Sports‎ > ‎

Napoli Soccer

You haven't completed your Naples experience until you see a Napoli soccer (football, for non-Americans) game in Stadio San Paolo.

Game Schedule

Getting Tickets

To buy a ticket, you need to show photo ID such as a passport (since the ticket is only good for the person with the ID--this is to cut down on scalping).  It is notoriously difficult to get tickets if you are not Italian; many games restrict sales to those living in (and/or born in) Campania.  The best bet is to buy tickets with a local, although there are unconfirmed reports that it is easier for Americans to buy tickets directly from the main ticket booth (near the stadium) as opposed to ticket outlets (all around town).

Where to Sit

As you can see on the team's Stadio San Paolo map and pricing list, there are several types of tickets:
  1. Tribuna ("Grandstand")
    1. Onore - "Honored" VIP box, front and center, the most expensive seats
    2. Posillipo - named after the tony Naples neighborhood, slightly less expensive
    3. Nisida - named after the island where a NATO base and Juvenile Detention Center are, the cheapest Tribuna seats, off to the side.
  2. Distinti ("Separated Stands") - The other side of the stadium from Tribuna, this is probably a good option for newbies.
  3. Curva ("Curve") - The "curve" (behind the goals), divided into A and B.  The cheapest seats, and where the most rabid fans ("Ultras", also called tifosi or "those infected with typhoid") go.  The most entertaining place to sit, although it's best to have someone with you who has been to a game before or at least speaks Italian.  There are two rival fan clubs within the curves, the Vecchi Lions and Mastiffs--you've probably seen their graffiti around town.
All three sections have a Anello Inferiore ("lower ring") and Anello Superiore ("upper ring").  There are discounts for women and kids under 16.

Napoli Lore

  • Officially called Società Sportiva Calcio Napoli ("Naples Soccer Sporting Society", abbreviated as S.S.C. Napoli), Napoli is one of the oldest and most beloved soccer teams in Italy.
  • In the 80's, Napoli had Argentinian soccer legend Diego Maradona, who led the team to two Serie A (Italian top-division soccer) victories.  You can still see a "shrine" to Maradona on Spaccanapoli.
  • In 2004, Napoli had financial problems which contributed to their being dropped to Serie C (low-division soccer), although they triumphantly returned to Serie A in 2006.
  • The team's owner since 2004 is film producer Aurelio De Laurentis, TV chef Giada De Laurentis' cousin.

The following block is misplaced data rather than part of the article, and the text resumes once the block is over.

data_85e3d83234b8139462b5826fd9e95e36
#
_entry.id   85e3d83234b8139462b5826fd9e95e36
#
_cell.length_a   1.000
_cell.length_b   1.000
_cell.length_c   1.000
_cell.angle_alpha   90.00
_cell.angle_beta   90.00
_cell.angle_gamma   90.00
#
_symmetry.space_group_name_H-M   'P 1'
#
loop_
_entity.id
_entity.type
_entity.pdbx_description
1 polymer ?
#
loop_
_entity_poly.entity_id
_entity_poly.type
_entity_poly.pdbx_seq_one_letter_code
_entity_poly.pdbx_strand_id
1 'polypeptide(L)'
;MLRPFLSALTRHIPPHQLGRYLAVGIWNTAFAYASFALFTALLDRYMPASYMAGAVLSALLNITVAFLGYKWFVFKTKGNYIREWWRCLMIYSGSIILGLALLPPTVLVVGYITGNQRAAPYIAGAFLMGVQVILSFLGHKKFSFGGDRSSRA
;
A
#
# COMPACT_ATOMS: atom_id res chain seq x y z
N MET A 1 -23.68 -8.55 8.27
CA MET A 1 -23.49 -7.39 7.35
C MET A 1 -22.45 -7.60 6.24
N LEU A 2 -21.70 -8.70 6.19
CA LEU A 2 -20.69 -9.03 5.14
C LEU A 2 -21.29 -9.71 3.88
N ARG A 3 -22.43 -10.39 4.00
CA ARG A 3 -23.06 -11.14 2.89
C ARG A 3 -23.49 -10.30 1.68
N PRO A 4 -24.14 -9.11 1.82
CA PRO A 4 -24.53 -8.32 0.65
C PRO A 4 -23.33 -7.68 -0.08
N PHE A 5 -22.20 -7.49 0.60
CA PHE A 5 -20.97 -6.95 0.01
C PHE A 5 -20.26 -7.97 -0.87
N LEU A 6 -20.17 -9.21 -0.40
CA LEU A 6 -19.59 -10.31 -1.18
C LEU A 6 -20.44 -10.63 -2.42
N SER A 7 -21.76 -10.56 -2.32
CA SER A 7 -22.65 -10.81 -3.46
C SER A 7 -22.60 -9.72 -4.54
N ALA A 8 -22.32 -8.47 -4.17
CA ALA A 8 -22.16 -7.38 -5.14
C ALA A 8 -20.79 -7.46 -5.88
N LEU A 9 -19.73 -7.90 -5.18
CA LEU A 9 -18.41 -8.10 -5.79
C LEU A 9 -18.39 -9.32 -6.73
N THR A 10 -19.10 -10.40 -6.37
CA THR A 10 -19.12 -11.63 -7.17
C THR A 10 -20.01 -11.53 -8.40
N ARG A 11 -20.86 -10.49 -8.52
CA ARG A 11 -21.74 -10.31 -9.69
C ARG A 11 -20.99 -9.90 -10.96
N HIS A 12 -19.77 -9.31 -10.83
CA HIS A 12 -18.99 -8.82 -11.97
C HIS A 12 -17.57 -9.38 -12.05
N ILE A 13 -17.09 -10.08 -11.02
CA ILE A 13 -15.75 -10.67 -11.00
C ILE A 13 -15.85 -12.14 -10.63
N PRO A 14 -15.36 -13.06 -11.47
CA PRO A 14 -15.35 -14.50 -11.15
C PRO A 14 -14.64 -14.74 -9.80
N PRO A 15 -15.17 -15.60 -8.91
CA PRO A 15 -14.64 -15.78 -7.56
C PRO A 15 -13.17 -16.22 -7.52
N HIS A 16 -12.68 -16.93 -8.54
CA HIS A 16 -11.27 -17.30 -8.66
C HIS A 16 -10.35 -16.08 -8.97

• Napoli's main rival is Roma (sometimes called the gialerossi, or "yellow-and-reds," due to their team colors...their team song is "Grazie Roma").  Matches against the top Serie A teams (such as AC Milan, Inter Milan, and Juventus) are also popular.
  • The team is often called the Partenopei, which is an old Greek name for the "old city," which was near where Castel dell'Ovo is today (remember that Neapolis = "new city").  The name comes from one of the sirens who tried to lure Odysseus onto the rocks (allegedly near Sorrento, whose name derives from "siren")...when she failed (because Odysseus had lashed himself to the mast and made his oarsmen cover their ears), Partenope killed herself and she allegedly washed ashore near Naples.
  • Team Mascot: donkey
  • Team Color: light blue (thus another nickname is Azzurri or "light blues").
  • Sponsor (since 2005): Lete (drinking water)
  • Unofficial team song: Nino D'Angelo's "Quel ragazzo della curva B" from a film of the same name, with the refrain "Napoli!  Napoli!  Napoli!"  (See a clip of the actual, modern-day "guys from curva B" singing this song, also known as "Inno Napoli".)
  • To learn more about the team, start with the S.S.C. Napoli Wikipedia page

Vocabulary

Here's some basic Italian vocabulary so you can understand soccer terms:
  • calcio = soccer (football), but can also mean "kick"...therefore:
    • calcio d'angolo = corner kick
    • calcio di rigore = penalty kick
    • calcio di punizione = free kick
  • giocare = to play, and giocatore = player, but usually "game" is not gioco but rather partita (e.g. C'è un gran partita domani tra Roma e Napoli = "There is a big game tomorrow between Rome and Naples"
  • fuorigioco = "outside the game" = off sides
  • squadra = team
  • stagione = season
  • pallone or palla = ball
  • la porta = the "door" = the goal
    • il portiere = the goalee (also the name for the "doorman" who takes care of an apartment, etc.)
    • il palo = the pole
    • la traversa = the cross-bar
    • la rete = the net
  • vincere/perdere = to win/lose
  • Cartellino giallo/rosso = yellow/red card
  • Campione, Campionato = Champion, Championship
  • Campo = field (think of "campus")
  • Arbitro = referee (e.g. L'arbitro è cornuto! = "The referee is a cuckold" aka "F*** you, ref!")
  • Forza…! = Go...!  (e.g. Forza Napoli! = Go Naples!)
Lots of other Italian soccer vocabulary is at the Offside Juventus's Comprehensive Calcio Dictionary.  A Season with Verona, a book by Tim Parks, also explains a lot of Italian soccer culture.

Play Soccer

Want to play soccer yourself?  There's a small league of U.S. and NATO teams in the Naples area.  For more information, contact the American Soccer Club at ASCNapoli@yahoo.com or check out their Facebook page
Comments